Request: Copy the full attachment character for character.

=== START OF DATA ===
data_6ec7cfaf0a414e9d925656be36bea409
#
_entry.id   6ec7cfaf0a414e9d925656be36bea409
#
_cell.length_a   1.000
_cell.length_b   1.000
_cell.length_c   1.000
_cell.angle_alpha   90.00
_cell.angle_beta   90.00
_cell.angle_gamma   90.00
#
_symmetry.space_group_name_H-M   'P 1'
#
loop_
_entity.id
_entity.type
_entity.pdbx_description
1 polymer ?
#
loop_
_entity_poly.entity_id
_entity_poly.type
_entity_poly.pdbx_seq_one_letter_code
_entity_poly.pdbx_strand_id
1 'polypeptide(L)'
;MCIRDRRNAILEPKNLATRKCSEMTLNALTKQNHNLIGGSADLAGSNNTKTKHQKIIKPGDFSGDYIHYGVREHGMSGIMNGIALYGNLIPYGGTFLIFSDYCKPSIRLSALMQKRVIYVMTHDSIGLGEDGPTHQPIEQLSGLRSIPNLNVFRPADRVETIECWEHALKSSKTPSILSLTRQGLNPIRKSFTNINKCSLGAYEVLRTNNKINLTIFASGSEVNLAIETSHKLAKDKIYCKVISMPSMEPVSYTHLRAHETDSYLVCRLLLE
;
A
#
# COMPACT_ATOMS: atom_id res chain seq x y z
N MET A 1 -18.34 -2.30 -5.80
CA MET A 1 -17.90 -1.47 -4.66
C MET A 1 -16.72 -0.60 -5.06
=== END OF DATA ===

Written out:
data_6ec7cfaf0a414e9d925656be36bea409
#
_entry.id   6ec7cfaf0a414e9d925656be36bea409
#
_cell.length_a   1.000
_cell.length_b   1.000
_cell.length_c   1.000
_cell.angle_alpha   90.00
_cell.angle_beta   90.00
_cell.angle_gamma   90.00
#
_symmetry.space_group_name_H-M   'P 1'
#
loop_
_entity.id
_entity.type
_entity.pdbx_description
1 polymer ?
#
loop_
_entity_poly.entity_id
_entity_poly.type
_entity_poly.pdbx_seq_one_letter_code
_entity_poly.pdbx_strand_id
1 'polypeptide(L)'
;MCIRDRRNAILEPKNLATRKCSEMTLNALTKQNHNLIGGSADLAGSNNTKTKHQKIIKPGDFSGDYIHYGVREHGMSGIMNGIALYGNLIPYGGTFLIFSDYCKPSIRLSALMQKRVIYVMTHDSIGLGEDGPTHQPIEQLSGLRSIPNLNVFRPADRVETIECWEHALKSSKTPSILSLTRQGLNPIRKSFTNINKCSLGAYEVLRTNNKINLTIFASGSEVNLAIETSHKLAKDKIYCKVISMPSMEPVSYTHLRAHETDSYLVCRLLLE
;
A
#
# COMPACT_ATOMS: atom_id res chain seq x y z
N MET A 1 -18.34 -2.30 -5.80
CA MET A 1 -17.90 -1.47 -4.66
C MET A 1 -16.72 -0.60 -5.06